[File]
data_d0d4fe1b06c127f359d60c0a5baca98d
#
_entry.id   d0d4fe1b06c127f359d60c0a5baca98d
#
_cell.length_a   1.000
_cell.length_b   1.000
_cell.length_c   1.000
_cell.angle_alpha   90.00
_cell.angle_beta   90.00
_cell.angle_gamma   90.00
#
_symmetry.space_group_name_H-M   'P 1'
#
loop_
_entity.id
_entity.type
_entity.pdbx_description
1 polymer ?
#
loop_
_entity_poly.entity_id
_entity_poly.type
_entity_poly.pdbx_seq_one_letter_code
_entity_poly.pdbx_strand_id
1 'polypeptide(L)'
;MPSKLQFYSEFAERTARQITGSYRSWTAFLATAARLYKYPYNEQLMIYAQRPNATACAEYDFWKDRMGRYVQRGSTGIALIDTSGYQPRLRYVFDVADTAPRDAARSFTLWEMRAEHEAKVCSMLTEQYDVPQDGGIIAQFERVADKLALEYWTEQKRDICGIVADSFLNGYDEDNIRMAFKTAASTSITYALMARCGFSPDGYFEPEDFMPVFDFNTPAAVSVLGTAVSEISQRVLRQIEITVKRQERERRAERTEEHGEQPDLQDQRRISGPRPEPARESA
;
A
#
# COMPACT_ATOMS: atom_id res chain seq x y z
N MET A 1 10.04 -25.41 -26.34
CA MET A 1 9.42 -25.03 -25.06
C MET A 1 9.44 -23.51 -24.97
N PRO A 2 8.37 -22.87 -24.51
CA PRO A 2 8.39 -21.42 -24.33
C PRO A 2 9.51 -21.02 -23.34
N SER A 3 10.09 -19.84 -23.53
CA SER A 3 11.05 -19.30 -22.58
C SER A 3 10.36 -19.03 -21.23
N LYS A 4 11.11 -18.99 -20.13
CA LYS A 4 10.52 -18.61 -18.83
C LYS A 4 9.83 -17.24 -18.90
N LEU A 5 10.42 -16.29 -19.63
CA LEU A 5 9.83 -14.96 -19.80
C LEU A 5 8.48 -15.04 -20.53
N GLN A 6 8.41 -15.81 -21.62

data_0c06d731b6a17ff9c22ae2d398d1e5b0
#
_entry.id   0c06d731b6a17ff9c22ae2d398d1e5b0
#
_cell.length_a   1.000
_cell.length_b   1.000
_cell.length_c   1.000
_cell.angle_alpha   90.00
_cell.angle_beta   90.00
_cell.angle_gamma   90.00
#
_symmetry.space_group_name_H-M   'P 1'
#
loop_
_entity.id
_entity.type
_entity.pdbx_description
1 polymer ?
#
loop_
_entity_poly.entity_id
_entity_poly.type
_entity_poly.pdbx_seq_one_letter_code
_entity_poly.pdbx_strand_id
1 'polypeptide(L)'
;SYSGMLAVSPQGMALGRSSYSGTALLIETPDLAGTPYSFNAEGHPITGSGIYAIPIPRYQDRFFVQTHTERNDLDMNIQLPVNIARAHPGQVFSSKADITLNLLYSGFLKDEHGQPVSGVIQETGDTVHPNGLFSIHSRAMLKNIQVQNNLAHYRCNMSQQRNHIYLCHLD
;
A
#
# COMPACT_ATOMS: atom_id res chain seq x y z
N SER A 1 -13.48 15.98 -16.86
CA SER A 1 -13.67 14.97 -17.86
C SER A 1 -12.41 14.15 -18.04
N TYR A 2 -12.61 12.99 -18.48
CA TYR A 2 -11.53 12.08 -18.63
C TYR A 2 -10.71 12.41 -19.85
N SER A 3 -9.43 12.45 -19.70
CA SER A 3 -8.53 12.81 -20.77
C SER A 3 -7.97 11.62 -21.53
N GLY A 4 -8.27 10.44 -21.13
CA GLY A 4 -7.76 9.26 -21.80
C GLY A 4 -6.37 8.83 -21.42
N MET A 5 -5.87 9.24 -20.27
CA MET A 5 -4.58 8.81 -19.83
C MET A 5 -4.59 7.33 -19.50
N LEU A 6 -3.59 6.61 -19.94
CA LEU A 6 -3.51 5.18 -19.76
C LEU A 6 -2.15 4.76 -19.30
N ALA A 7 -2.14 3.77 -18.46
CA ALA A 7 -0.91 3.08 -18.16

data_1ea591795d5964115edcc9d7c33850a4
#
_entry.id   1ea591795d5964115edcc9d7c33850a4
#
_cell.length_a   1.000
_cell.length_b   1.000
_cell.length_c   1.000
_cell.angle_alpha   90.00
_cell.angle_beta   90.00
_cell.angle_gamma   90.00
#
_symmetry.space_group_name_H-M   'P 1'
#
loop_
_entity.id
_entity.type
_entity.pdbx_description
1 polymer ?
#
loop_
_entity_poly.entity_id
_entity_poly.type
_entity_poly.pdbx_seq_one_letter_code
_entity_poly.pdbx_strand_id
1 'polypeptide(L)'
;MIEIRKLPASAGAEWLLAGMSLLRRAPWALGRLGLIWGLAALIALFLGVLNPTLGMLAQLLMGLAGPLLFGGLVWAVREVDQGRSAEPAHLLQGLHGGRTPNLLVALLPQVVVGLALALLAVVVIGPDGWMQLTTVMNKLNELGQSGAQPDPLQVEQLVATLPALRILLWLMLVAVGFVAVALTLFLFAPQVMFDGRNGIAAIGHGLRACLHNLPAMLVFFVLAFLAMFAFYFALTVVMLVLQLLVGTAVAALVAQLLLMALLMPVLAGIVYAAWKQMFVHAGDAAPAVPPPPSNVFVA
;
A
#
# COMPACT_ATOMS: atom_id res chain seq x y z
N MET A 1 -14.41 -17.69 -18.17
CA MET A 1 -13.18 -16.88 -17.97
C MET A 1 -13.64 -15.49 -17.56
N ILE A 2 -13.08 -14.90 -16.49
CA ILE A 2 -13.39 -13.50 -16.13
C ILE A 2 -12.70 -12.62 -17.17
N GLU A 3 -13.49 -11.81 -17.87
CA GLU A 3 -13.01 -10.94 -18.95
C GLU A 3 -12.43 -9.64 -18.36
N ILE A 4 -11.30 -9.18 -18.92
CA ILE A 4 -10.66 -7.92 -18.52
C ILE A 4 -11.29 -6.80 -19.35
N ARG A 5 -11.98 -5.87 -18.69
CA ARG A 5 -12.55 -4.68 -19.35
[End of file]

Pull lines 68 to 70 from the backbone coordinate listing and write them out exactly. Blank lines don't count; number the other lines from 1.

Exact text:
_entity_poly.type
_entity_poly.pdbx_seq_one_letter_code
_entity_poly.pdbx_strand_id